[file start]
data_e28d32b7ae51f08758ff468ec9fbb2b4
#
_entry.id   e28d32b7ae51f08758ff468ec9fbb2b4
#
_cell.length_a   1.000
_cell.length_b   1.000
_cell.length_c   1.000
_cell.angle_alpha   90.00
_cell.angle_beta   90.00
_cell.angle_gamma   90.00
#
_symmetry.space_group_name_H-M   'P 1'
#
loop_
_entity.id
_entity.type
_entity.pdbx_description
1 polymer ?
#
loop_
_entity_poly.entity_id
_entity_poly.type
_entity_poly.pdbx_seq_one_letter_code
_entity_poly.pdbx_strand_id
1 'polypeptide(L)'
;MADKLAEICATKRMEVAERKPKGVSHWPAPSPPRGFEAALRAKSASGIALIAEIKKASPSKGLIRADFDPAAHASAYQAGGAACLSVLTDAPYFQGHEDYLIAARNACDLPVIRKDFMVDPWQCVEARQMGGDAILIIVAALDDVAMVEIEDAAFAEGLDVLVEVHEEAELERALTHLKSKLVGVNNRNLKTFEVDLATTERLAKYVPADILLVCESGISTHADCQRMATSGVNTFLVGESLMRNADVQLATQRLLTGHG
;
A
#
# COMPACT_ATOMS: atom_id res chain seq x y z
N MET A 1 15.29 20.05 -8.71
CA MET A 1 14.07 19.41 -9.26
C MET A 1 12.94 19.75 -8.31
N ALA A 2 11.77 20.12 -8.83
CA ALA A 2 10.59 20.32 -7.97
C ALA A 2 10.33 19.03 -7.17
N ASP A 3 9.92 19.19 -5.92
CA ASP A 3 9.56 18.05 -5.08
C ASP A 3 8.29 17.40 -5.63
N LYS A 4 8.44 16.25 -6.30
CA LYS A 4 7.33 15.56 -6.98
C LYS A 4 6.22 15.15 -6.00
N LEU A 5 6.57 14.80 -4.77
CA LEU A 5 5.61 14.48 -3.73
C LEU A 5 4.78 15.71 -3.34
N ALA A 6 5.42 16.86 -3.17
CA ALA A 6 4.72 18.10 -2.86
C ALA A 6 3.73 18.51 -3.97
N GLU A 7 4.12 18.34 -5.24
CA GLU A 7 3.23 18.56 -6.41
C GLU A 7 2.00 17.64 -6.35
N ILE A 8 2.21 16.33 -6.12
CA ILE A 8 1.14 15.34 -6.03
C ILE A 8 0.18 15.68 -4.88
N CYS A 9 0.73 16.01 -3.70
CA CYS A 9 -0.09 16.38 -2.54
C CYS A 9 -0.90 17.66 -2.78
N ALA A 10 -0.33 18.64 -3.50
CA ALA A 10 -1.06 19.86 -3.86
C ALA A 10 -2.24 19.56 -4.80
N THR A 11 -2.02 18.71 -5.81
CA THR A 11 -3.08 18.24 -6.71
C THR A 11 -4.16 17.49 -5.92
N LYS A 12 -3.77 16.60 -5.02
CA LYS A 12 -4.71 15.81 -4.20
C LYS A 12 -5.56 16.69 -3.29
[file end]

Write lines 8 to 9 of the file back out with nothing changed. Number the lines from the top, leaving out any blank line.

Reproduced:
_cell.angle_alpha   90.00
_cell.angle_beta   90.00